DR Congo: Displaced people and host communities struggle to obtain essentials in North Kivu
According to the United Nations, only 18 per cent of people who fled their homes in North Kivu province over the last six months are living in dedicated camps or shelters, while the remaining 82 per cent live with host families. This is true in Oicha, a rural community of 360,000 inhabitants located north of the city of Beni.
For a decade, people in North Kivu have been caught in the crossfire between local armed groups, the Allied Democratic Forces (ADF) and joint Congolese–Ugandan military operations against the ADF. An estimated 165,000 people have fled to Oicha. Designated shelters, originally intended to house 5,700 people, are currently overflowing with some 7,200 residents, according to Oicha's displaced persons committee. The rest depend on the local community for shelter, food and water.
Imelde Kavira Shaonere, a 55-year-old woman who has been in Oicha for a year, described her gruelling experience: "I fled with my grandchildren and other children who had lost their parents during the fighting. There are 20 of us living in a house that I rent for 24,000 Congolese francs (10 US dollars) a month. I don't have a job. I've already been asked to move out because I have no money. Food, water and health care are all hard to come by. We're suffering terribly."
In late June 2023, the ICRC launched two well-drilling projects to improve access to drinking water. Several water taps will supply water to designated shelters and the densely populated neighbourhoods where the majority of displaced families live. As of August 2023, the ICRC is also supporting the Mbimbi health centre and Oicha's general hospital – where urgent cases are referred from the health centre – thus providing access to free care for nearly 24,000 people.
When the poor help the poor
The situation is similar in Rutshuru and Masisi territories to the south, two agricultural areas that feed the city of Goma. Fighting between the armed branch of the March 23 Movement (M23) and other armed groups displaced at least 78,000 people in June and July of 2023. In Nyabiondo alone, more than 7,800 people** have joined the 2,000 who arrived in February. The local community, themselves suffering from the fighting and a lack of resources, have been forced to share what little they have.
"I took in seven displaced families with no blood relation to me. When they first arrived, I gave them bananas to eat. But after three days, I had to tell them to fend for themselves," said Kengo Lukoo Bandu, a farmer in his 40s and a father of nine in Nyabiondo.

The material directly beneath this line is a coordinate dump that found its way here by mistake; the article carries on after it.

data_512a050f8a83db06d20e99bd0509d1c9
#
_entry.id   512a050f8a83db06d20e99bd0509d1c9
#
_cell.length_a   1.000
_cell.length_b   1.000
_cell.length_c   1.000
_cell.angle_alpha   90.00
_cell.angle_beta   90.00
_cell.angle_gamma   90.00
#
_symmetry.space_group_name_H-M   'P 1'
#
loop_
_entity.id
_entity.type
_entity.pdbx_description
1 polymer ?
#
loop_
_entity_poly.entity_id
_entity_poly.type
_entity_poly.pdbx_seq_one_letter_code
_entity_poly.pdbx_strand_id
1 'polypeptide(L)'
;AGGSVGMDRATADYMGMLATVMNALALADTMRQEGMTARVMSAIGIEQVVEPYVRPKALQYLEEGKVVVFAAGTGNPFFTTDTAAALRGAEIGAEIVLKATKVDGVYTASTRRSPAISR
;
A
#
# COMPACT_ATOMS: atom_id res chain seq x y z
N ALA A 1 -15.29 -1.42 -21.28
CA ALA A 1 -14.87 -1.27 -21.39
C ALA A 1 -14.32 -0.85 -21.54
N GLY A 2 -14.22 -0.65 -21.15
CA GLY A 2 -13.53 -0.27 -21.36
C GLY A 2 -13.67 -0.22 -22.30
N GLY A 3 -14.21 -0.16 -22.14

"The economic situation has changed for our community. What little food we had is no longer enough. Prices have also gone up at the market. Before, my family would go through ten cups of rice a day. Now we only have half that."
Tens of thousands of people in North Kivu – both the displaced and the host community – are in urgent need of help. Meanwhile, humanitarian organizations face a lack of financing and restricted access to these communities. Anne-Sylvie Linder, head of the ICRC subdelegation in Goma, urged donors to continue supporting the various humanitarian groups that are active in the region.
"We have to think beyond emergency response to how we can finance and implement long-lasting solutions. The parties to the conflicts in North Kivu must also fulfil their obligations under international law. Humanitarian organizations must have unconditional access to civilian communities in need. The current situation is dire, and humanitarian aid has to reach the thousands of families in remote areas who desperately need it."
Our activities in North Kivu (first half of 2023)
Protection of family links, in partnership with the DRC Red Cross
- 108 children were reunited with their families in Beni, Goma, Lubero, Masisi, Nyiragongo, Rutshuru and Walikale territories.
- 82,639 free phone calls were organized for separated family members in displaced persons camps in Goma and Nyiragongo territories.
Assistance for children formerly associated with/exposed to recruitment by armed groups